Funds branded ‘ESG’ are laden with technology stocks – Digitalmunition

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Published on August 14th, 2020 📆 | 3218 Views ⚑


Funds branded ‘ESG’ are laden with technology stocks

Investment funds branded as “sustainable” are under fire for their heavy exposures to US tech giants at the centre of controversies over data privacy, labour practices and monopolistic behaviour.

Interest in sustainable investing — where funds are supposed to steer money towards companies with strong environmental, social or corporate governance standards — has grown this year, with global assets in such funds reaching $1tn, according to Morningstar, the data provider. Analysts have lauded solid returns for managers pursuing ESG mandates, suggesting good business practices are a contributing factor.

But there is another force at play: ownership of tech stocks that have soared in recent years — and especially during the Covid-19 crisis.

In the year to July 27, eight of the 10 best performing large-cap US funds that incorporated ESG metrics as a key part of their selection process had either Apple, Amazon or Microsoft as their biggest holding, according to Morningstar data.

On average, 17 per cent of those 10 funds’ portfolios are in so-called Faang stocks — a grouping that includes Facebook, Amazon, Apple, Netflix and Google’s parent Alphabet — or Microsoft. That compares with an average exposure of 23 per cent to the tech sector among large-cap US equity funds.

“The man on the street would definitely be surprised about those companies’ inclusion in ESG funds,” said Wolfgang Kuhn, director of financial sector strategies at ShareAction, a responsible investment charity.

Facebook, for example, has drawn criticism over data privacy and misinformation on its platform. But it is one of the 10 largest holdings in Nuveen’s $84m “socially aware” US fund, accounting for 4.5 per cent at the end of June. It is also a big part of Vanguard’s $7.9bn “social index” fund, which tracks the FTSE4Good US Select Index, accounting for 2.4 per cent at the halfway mark this year.

Separate data provided by Refinitiv found that, for the top 10 performing funds that it labels ESG in the year to June 30, 19 per cent of assets were in Faang stocks or Microsoft. That compares with an average 20 per cent exposure to tech sector stocks across all US equity funds.

Refinitiv defines ESG funds more broadly than Morningstar, including those that use ESG screenings as part of their selection process but in a more limited way.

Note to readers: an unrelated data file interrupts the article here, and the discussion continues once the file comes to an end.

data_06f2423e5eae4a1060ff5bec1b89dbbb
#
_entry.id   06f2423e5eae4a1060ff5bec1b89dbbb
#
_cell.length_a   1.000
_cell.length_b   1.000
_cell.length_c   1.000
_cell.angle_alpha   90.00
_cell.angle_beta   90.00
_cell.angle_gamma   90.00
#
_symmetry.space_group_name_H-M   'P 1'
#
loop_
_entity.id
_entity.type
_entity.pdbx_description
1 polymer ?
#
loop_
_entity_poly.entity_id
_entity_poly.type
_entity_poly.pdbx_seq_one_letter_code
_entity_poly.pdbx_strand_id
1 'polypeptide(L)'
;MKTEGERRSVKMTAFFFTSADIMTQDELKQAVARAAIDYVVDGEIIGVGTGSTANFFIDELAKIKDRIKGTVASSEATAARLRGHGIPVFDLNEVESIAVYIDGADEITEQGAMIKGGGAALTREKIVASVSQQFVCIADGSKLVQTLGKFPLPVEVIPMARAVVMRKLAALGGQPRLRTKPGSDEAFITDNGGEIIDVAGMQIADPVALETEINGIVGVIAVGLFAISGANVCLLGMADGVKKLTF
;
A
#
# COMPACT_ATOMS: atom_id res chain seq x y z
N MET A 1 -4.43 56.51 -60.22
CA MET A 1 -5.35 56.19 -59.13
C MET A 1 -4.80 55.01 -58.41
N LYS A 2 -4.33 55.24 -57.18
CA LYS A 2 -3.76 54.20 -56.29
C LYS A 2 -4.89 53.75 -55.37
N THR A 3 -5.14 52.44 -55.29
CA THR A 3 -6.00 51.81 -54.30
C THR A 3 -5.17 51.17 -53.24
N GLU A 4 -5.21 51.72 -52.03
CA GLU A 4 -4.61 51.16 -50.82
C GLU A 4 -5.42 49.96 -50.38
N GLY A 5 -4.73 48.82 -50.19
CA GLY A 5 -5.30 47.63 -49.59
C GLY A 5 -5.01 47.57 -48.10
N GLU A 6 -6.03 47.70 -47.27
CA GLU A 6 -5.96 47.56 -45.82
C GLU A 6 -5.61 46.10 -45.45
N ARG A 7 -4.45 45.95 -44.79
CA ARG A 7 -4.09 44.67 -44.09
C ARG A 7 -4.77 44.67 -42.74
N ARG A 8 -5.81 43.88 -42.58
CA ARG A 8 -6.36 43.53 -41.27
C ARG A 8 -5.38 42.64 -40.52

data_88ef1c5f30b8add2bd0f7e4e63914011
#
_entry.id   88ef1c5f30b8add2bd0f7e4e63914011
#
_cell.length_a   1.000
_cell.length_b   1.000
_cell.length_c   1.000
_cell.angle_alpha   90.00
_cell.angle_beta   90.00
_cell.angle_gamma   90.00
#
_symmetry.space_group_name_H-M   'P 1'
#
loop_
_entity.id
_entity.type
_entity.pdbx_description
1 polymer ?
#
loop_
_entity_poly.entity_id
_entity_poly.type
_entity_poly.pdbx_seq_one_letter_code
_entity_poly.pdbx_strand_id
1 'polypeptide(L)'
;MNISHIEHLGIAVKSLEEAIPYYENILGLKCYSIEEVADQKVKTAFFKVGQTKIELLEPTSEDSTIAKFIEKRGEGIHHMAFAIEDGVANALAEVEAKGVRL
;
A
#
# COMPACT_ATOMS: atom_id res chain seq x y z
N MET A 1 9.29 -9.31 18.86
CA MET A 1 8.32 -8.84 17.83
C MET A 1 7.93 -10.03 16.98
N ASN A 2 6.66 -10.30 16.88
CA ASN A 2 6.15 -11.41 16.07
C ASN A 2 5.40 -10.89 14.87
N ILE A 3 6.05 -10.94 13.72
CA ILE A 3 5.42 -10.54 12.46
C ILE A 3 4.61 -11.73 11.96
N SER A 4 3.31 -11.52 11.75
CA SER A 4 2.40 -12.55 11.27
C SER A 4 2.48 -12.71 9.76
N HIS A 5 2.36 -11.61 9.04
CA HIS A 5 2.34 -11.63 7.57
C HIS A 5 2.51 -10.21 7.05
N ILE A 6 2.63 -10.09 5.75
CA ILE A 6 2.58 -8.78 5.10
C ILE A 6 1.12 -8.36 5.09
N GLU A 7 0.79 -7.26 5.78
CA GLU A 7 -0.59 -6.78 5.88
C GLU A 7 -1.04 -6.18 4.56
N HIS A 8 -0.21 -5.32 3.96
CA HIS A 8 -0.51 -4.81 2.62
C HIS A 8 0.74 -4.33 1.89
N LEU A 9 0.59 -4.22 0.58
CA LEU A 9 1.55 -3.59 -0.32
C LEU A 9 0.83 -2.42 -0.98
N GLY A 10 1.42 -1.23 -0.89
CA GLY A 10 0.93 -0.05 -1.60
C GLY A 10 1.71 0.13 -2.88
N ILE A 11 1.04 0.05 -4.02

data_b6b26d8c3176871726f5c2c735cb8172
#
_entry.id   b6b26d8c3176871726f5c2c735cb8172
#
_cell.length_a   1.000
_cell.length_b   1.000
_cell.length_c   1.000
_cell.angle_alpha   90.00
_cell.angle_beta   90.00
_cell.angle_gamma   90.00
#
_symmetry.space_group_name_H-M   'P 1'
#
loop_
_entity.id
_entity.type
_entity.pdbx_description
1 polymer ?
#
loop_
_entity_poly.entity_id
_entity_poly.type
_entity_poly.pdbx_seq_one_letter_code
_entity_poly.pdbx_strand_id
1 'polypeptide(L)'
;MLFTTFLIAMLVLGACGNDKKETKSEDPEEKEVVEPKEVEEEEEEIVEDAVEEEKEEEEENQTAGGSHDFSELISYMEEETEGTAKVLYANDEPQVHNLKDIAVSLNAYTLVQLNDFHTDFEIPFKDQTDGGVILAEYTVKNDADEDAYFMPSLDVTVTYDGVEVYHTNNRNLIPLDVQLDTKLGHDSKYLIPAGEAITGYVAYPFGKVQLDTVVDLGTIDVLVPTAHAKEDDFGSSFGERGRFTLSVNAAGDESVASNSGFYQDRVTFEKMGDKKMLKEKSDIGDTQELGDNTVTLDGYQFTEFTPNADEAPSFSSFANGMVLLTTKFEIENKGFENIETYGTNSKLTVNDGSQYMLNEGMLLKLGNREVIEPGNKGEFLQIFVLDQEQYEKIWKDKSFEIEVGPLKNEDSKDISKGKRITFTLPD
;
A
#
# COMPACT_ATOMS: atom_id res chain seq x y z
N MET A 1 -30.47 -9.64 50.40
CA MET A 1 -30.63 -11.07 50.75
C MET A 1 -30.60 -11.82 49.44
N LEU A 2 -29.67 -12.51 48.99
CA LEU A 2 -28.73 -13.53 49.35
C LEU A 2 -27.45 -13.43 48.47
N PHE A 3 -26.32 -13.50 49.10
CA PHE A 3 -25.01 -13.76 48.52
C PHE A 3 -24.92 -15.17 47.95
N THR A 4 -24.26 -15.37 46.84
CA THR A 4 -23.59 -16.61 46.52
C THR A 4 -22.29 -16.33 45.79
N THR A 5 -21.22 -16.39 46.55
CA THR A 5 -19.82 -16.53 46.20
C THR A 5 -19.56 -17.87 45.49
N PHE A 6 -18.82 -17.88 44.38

Emre Tiftik, director of sustainability research at the Institute of International Finance, said a bias towards tech stocks was to be expected, because they accounted for a rising share of the market and ESG fund managers “don’t want to be too extreme” in their selections. Strong financials as well as green credentials were important, he said.

But Lauren Peacock, a campaign manager at ShareAction, said there was a risk that “tech is becoming the new oil and gas — investors don’t want to rock the boat when the returns are so good”.

The tech-heavy Nasdaq 100 stock index has risen 28 per cent since the turn of the year, compared with a 4 per cent rise in the benchmark S&P 500.

Seventy-eight per cent of ESG equity indices outperformed non-ESG peers so far in 2020, according to IIF figures. Analysts also note that ESG funds have benefited from low exposures to the energy sector, which was hit hard in the Covid crisis.

Not all fund managers have piled in. EdenTree, a London-based sustainable investment specialist, has rejected Facebook from its ESG-screened funds based on “multiple challenges over data security . . . poor corporate governance and weak business ethics”. It has also deemed Apple unsuitable, mostly because of working conditions at factories in China.

EdenTree said it invested in Alphabet, because the company appeared prepared to listen to people’s concerns and make meaningful changes. Its ESG funds also own Microsoft, which pledged last year to become “carbon negative” by 2030, offsetting all the emissions made since it was founded.

Stephan Petersen, co-manager of Nuveen’s “socially aware” fund, said “having a seat at the table is the best way to influence corporate behaviour”. Fund manager Vanguard said it was “compelled to hold the securities listed in the underlying benchmark index” and was actively engaging with portfolio companies on climate risk.

Amazon declined to comment while Apple pointed to its supplier responsibility report, which said it put “people first in everything we do”. Facebook said it “recognises the importance of sound ESG practices” and was committed to engaging with stakeholders to “continually evaluate the efficacy of these efforts”.

It was crucial that ESG fund managers were transparent about their inclusion criteria, and that they actively engaged with investee companies, said Toby Belsom, director of investment practices at the UN Principles for Responsible Investment. 

But that is not always straightforward. Facebook’s dual-class share ownership structure, for example, gives chief executive Mark Zuckerberg majority voting power. “The shareholder structure erodes any influence you might have — unless you’re in the C-suite,” said Tom Fitzgerald, fund manager at EdenTree.

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